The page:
Boston, MA -- Using a large population survey in India, a new study from Harvard School of Public Health (HSPH) researchers has found an association between domestic violence and adult smoking. The study appears in the December 11, 2007 issue of the journal Tobacco Control.
Smoking and chewing tobacco contribute to some 800,000 deaths in India every year. The smoking rate for Indian men is around 29%, for women, approximately 3%. The rate of tobacco chewing is around 29% for men, 12% for women. Although rates of tobacco use are low among women, early indications are that these levels are on the rise. While the harmful effects of tobacco use are well-documented, there has been little research looking at the stressors associated with tobacco use among Indians.
One of those stressors, or risk factors, is domestic violence, a serious problem in India. Some 40% of Indian women report being slapped, kicked, hit or beaten during their marriages. Smaller studies in the U.S. have also found an association between domestic violence and smoking. Researchers hypothesize that smoking may act as a stress reliever in households that experience domestic violence. In fact, Indians who smoke or chew tobacco cite stress relief as one of the reasons they begin using and continue to use tobacco.
To see if there was a link between domestic violence and tobacco use in India, the researchers, led by lead author Leland Ackerson, a research fellow, and senior author S. V. Subramanian, associate professor in the Department of Society, Human Development and Health, used data from the National Family Health Survey, a representative cross-sectional survey administered in India during 1998-1999. The samples included 89,092 women and 278,977 family members aged 15 and older.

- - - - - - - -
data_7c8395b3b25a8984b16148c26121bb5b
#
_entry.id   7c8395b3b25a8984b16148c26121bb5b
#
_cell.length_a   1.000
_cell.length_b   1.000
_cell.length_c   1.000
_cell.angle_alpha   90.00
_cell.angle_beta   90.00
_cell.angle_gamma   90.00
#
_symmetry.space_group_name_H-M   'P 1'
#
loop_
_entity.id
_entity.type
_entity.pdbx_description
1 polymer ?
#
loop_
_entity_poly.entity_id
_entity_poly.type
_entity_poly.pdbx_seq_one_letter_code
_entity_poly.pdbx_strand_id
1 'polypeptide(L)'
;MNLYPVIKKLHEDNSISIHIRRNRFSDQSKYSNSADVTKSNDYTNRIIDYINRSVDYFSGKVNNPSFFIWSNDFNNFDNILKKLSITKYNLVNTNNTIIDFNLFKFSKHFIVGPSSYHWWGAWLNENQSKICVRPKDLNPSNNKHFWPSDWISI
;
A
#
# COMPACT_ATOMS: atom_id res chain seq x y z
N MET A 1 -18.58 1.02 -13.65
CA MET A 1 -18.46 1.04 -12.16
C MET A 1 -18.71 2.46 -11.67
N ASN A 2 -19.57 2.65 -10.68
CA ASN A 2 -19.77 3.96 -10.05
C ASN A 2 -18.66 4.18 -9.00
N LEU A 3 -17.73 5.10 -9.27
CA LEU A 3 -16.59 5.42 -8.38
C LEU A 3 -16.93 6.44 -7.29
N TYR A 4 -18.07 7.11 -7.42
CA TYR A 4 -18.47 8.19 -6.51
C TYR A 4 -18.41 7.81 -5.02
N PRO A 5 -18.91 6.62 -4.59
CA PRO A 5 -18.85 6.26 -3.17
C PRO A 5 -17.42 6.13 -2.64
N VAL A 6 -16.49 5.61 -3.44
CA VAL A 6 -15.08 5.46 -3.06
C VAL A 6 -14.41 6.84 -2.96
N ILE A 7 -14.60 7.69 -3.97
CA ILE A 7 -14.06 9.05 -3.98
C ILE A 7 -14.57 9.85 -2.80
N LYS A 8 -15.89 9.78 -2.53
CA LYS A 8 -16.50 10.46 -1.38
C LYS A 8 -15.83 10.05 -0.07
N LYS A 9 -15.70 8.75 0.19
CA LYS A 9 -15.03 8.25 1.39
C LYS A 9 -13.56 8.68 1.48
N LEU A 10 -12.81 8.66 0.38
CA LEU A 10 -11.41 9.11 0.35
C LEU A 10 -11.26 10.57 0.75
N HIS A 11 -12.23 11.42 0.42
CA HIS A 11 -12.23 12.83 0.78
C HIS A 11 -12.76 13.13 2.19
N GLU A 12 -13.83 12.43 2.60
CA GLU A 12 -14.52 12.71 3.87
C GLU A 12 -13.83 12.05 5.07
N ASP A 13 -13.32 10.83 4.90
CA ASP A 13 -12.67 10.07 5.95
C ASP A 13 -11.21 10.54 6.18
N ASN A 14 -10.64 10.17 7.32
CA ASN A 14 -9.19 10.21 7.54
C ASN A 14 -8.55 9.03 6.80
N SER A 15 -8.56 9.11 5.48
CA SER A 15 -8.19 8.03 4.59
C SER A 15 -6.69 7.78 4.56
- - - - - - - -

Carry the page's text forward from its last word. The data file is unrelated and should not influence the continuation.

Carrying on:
The researchers found that, for women who had ever been married, 19% reported incidents of abuse; 85% of abused women reported abuse by their husbands. The study found that women who reported past and current abuse had 20%-40% increased odds of tobacco use compared with women reporting no abuse, even after controlling for factors such as income and education level. Another finding was that smoking risk increased for any adult in households where domestic violence was prevalent, regardless of whether they were personally a victim, a perpetrator or neither.
This is the first study to show a link between domestic violence and tobacco use in a developing country. It is a powerful piece of evidence that we found this same relationship in a place where poverty is endemic that had previously been shown only in wealthy nations, said Ackerson.
The study highlights yet another negative outcome of the social problem of domestic violence. This research is important in terms of both tobacco control and the campaign against domestic violence, added Subramanian. It reinforces the notion that addressing the psychological and social context is key in the fight against tobacco. Additionally, our findings provide further proof of the negative effects of domestic violence, evidence which will hopefully aid those working to address this problem.
|Contact: Todd Datz|
Harvard School of Public Health